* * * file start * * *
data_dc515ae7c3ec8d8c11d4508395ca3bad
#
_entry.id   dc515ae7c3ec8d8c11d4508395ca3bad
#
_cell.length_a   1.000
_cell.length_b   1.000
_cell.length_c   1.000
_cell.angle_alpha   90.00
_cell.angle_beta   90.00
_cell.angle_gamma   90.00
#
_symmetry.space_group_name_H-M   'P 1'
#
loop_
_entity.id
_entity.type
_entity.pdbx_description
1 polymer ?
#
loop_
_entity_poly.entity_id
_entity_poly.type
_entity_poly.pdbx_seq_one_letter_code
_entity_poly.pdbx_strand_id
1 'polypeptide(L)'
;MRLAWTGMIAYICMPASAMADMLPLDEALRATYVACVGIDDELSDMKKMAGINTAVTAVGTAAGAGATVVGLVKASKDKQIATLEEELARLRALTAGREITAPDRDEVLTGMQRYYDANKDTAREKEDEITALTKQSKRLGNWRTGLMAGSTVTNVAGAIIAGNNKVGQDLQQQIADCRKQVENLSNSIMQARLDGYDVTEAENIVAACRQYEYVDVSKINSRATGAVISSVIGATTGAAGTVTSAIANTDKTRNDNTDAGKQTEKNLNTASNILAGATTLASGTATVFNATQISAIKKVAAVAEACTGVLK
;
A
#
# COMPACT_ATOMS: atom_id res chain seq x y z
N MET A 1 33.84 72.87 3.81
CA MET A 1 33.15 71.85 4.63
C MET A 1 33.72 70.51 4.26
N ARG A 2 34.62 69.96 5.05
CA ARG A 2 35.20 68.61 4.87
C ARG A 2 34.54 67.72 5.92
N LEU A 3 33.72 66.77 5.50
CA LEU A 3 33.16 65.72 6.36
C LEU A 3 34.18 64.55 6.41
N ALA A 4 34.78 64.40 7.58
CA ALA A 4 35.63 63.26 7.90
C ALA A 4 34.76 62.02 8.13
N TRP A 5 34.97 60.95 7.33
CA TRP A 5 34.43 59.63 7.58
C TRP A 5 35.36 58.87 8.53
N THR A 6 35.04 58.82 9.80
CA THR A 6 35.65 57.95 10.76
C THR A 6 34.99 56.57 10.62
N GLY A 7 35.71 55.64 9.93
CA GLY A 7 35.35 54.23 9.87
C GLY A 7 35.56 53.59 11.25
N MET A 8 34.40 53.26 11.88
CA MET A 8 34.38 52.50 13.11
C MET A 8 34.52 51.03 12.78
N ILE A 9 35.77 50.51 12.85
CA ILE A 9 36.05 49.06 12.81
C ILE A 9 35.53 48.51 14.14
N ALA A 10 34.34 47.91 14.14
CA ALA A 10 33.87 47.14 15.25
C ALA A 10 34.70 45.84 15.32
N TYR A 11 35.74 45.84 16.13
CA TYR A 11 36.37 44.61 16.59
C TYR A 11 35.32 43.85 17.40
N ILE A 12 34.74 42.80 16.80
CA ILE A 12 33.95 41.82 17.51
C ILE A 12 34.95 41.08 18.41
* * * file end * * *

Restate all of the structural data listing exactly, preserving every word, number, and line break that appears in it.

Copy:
data_dc515ae7c3ec8d8c11d4508395ca3bad
#
_entry.id   dc515ae7c3ec8d8c11d4508395ca3bad
#
_cell.length_a   1.000
_cell.length_b   1.000
_cell.length_c   1.000
_cell.angle_alpha   90.00
_cell.angle_beta   90.00
_cell.angle_gamma   90.00
#
_symmetry.space_group_name_H-M   'P 1'
#
loop_
_entity.id
_entity.type
_entity.pdbx_description
1 polymer ?
#
loop_
_entity_poly.entity_id
_entity_poly.type
_entity_poly.pdbx_seq_one_letter_code
_entity_poly.pdbx_strand_id
1 'polypeptide(L)'
;MRLAWTGMIAYICMPASAMADMLPLDEALRATYVACVGIDDELSDMKKMAGINTAVTAVGTAAGAGATVVGLVKASKDKQIATLEEELARLRALTAGREITAPDRDEVLTGMQRYYDANKDTAREKEDEITALTKQSKRLGNWRTGLMAGSTVTNVAGAIIAGNNKVGQDLQQQIADCRKQVENLSNSIMQARLDGYDVTEAENIVAACRQYEYVDVSKINSRATGAVISSVIGATTGAAGTVTSAIANTDKTRNDNTDAGKQTEKNLNTASNILAGATTLASGTATVFNATQISAIKKVAAVAEACTGVLK
;
A
#
# COMPACT_ATOMS: atom_id res chain seq x y z
N MET A 1 33.84 72.87 3.81
CA MET A 1 33.15 71.85 4.63
C MET A 1 33.72 70.51 4.26
N ARG A 2 34.62 69.96 5.05
CA ARG A 2 35.20 68.61 4.87
C ARG A 2 34.54 67.72 5.92
N LEU A 3 33.72 66.77 5.50
CA LEU A 3 33.16 65.72 6.36
C LEU A 3 34.18 64.55 6.41
N ALA A 4 34.78 64.40 7.58
CA ALA A 4 35.63 63.26 7.90
C ALA A 4 34.76 62.02 8.13
N TRP A 5 34.97 60.95 7.33
CA TRP A 5 34.43 59.63 7.58
C TRP A 5 35.36 58.87 8.53
N THR A 6 35.04 58.82 9.80
CA THR A 6 35.65 57.95 10.76
C THR A 6 34.99 56.57 10.62
N GLY A 7 35.71 55.64 9.93
CA GLY A 7 35.35 54.23 9.87
C GLY A 7 35.56 53.59 11.25
N MET A 8 34.40 53.26 11.88
CA MET A 8 34.38 52.50 13.11
C MET A 8 34.52 51.03 12.78
N ILE A 9 35.77 50.51 12.85
CA ILE A 9 36.05 49.06 12.81
C ILE A 9 35.53 48.51 14.14
N ALA A 10 34.34 47.91 14.14
CA ALA A 10 33.87 47.14 15.25
C ALA A 10 34.70 45.84 15.32
N TYR A 11 35.74 45.84 16.13
CA TYR A 11 36.37 44.61 16.59
C TYR A 11 35.32 43.85 17.40
N ILE A 12 34.74 42.80 16.80
CA ILE A 12 33.95 41.82 17.51
C ILE A 12 34.95 41.08 18.41